Labour leader to join march through central London on February 27 as anti-Trident campaign gears up ahead of expected vote in March
Jeremy Corbyn will address an estimated 50,000 people in Trafalgar Square in the biggest anti-nuclear march for a generation as campaigners begin a “mass lobby” of MPs over Trident.
With a parliamentary vote expected as early as March, MPs were approached in their constituencies over the weekend by Trident critics in a “coordinated” drive to convince them to scrap the nuclear deterrent.
A mass email campaign is expected in the coming weeks to increase pressure on those MPs – especially in the Labour Party – who are undecided over renewal.
Photo: Nick Edwards/The Telegraph
Campaigners want to deliver a message to Parliament that spending more than £100 billion on Trident renewal during a period of austerity is a “ridiculous diversion of funds”.
However Trident backers fear a repeat of the pressure that Labour MPs faced before the Syrian air strikes vote, which triggered complaints of bullying and intimidation.
The Labour leader will put himself at the front of the campaign alongside Nicola Sturgeon, the Scottish First Minister, by attending a march through central London on February 27, according to the Campaign for Nuclear Disarmament’s (CND) website.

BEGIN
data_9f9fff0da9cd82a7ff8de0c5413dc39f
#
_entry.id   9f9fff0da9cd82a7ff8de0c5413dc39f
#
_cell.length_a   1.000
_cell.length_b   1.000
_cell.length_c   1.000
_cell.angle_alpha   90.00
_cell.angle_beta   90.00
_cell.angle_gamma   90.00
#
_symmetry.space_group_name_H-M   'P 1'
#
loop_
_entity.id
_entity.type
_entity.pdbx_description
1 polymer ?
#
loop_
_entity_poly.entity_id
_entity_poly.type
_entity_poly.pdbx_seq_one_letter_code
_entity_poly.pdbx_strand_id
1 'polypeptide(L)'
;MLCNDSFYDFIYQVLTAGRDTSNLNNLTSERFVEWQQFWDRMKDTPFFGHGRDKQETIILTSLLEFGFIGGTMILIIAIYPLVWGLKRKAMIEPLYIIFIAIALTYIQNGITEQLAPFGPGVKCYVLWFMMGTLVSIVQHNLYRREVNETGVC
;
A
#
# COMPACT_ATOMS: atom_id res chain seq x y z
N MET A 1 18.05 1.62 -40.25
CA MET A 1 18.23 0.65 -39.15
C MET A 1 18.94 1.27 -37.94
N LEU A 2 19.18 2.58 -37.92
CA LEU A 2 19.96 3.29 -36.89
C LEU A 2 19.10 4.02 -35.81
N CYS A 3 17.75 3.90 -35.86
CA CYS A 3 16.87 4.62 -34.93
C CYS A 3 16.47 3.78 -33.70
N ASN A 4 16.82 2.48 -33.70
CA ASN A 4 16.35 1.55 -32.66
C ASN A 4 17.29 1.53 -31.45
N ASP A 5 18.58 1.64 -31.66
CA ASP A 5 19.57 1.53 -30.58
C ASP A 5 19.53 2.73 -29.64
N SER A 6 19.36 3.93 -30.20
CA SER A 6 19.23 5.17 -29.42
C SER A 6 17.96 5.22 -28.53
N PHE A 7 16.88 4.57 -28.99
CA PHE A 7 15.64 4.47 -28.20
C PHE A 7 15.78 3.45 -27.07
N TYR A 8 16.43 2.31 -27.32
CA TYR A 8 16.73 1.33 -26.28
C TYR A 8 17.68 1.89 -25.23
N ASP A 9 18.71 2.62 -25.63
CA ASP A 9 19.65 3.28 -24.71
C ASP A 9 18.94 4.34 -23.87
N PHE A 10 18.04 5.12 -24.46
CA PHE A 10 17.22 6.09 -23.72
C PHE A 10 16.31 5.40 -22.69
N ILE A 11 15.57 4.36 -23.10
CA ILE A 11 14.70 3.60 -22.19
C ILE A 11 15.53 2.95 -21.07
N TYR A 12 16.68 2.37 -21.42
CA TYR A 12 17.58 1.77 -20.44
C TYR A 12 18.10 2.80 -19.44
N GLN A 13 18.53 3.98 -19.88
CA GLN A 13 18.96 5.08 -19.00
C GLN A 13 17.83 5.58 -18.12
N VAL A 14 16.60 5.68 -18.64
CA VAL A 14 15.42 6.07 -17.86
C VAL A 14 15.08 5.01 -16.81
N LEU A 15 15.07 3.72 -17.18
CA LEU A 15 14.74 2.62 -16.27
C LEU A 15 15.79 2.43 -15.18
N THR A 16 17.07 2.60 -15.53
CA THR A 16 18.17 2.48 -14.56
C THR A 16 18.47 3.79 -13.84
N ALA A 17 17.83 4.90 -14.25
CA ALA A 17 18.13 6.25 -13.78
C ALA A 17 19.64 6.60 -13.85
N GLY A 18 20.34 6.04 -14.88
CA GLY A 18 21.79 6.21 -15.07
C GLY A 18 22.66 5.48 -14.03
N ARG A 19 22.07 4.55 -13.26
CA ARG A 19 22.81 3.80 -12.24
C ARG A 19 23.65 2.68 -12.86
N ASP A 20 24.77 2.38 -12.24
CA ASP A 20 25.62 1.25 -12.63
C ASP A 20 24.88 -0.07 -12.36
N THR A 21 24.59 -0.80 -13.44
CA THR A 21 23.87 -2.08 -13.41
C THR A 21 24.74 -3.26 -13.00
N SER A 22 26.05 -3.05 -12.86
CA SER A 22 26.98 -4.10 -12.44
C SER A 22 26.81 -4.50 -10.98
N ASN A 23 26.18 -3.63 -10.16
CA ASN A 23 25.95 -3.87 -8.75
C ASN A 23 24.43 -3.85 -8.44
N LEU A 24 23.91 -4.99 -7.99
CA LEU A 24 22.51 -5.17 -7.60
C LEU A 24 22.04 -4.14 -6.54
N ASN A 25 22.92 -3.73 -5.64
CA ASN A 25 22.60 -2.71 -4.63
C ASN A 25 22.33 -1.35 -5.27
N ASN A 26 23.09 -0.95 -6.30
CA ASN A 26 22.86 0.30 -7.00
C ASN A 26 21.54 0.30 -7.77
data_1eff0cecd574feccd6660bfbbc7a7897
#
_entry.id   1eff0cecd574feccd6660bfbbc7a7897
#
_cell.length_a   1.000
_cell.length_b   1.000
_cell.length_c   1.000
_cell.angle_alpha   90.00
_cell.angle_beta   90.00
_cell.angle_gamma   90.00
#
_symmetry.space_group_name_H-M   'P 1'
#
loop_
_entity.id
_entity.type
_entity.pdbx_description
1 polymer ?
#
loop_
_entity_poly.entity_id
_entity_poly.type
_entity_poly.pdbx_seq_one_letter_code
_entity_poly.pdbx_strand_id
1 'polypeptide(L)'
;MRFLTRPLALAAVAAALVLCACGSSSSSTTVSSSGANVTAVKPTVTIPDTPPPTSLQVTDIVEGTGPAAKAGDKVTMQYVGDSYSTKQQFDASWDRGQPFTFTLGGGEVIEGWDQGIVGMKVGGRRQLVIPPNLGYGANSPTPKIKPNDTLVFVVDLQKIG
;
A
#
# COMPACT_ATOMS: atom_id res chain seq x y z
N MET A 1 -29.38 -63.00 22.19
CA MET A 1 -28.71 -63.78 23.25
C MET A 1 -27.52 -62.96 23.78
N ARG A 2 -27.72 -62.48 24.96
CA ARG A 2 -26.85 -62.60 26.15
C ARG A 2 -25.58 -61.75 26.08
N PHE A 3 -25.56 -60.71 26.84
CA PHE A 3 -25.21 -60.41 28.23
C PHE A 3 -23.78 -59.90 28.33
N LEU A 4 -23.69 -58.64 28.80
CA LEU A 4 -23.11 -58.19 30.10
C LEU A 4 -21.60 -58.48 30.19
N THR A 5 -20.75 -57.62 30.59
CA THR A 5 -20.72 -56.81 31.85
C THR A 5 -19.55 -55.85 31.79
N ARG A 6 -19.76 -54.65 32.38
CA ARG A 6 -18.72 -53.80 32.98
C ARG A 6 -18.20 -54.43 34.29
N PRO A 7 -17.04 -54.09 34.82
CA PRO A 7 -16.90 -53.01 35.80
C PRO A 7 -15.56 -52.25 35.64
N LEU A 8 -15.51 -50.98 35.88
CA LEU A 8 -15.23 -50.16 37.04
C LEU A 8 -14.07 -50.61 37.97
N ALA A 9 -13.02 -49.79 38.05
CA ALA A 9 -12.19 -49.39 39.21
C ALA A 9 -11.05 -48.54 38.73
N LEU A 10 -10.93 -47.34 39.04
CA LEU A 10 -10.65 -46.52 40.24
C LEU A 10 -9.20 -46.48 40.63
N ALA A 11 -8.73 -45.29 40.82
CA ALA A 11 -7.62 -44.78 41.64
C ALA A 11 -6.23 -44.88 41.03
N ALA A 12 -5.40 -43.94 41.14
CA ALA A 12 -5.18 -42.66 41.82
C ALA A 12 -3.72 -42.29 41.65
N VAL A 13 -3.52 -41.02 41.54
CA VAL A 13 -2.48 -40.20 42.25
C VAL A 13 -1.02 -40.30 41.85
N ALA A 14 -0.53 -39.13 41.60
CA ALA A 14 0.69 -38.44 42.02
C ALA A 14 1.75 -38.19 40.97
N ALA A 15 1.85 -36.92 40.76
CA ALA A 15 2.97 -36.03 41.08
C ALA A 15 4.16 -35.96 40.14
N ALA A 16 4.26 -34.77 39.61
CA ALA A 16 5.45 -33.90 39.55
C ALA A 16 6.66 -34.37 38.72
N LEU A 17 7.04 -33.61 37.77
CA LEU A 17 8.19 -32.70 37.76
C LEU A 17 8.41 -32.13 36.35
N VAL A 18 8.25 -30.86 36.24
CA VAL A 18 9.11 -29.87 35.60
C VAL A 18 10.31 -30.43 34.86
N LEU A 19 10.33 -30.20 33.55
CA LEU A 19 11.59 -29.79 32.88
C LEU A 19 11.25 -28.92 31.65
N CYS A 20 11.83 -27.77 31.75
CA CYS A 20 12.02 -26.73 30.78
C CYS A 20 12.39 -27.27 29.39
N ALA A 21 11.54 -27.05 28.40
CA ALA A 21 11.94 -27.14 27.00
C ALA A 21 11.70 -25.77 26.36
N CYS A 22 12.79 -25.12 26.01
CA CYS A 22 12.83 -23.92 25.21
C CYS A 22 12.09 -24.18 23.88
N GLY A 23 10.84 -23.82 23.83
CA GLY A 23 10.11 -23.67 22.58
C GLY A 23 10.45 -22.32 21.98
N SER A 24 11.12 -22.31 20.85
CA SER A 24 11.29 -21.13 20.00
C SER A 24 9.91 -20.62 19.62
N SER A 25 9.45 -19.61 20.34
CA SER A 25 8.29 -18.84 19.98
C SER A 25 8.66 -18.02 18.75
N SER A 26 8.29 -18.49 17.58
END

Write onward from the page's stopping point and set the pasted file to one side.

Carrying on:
Two campaign sources told The Telegraph that Mr Corbyn has confirmed he would be attending the demonstration.
A message on CND’s website reads: “Join us to say No to government plans to buy a new system at a cost of over £100 billion. Parliament will be voting on this in 2016. So this is urgent – we can’t delay.”
Around 10,000 people have already signed up and some backers hope more than 50,000 people will attend – though others are reluctant to predict turnout.
A campaign source said: “We are hoping to make it the biggest demonstration against nuclear weapons since the 1980s. We are really going all out to make this as big as possible.”
Both Caroline Lucas, the Green Party MP, and Leanne Wood, Plaid Cymru’s leader, are expected to attend.
A mass leafleting campaign is also being planned, with CND urging opponents of Trident to distribute campaign literature at train stations, churches and community centres.
A “coordinated” move to lobby MPs at constituency events was also held over the weekend with hundreds of politicians understood to have been targeted.
With the SNP opposing Trident and the vast majority of Tories expected to back renewal, Labour MPs are seen as the key undecided voters when Parliament is asked to make a decision.
The Telegraph revealed earlier this week that less than a quarter of Mr Corbyn’s shadow campaign back his opposition of Trident renewal – though the Labour leader’s allies believe MPs are more evenly divided.
Mr Corbyn’s office has been approached for a comment.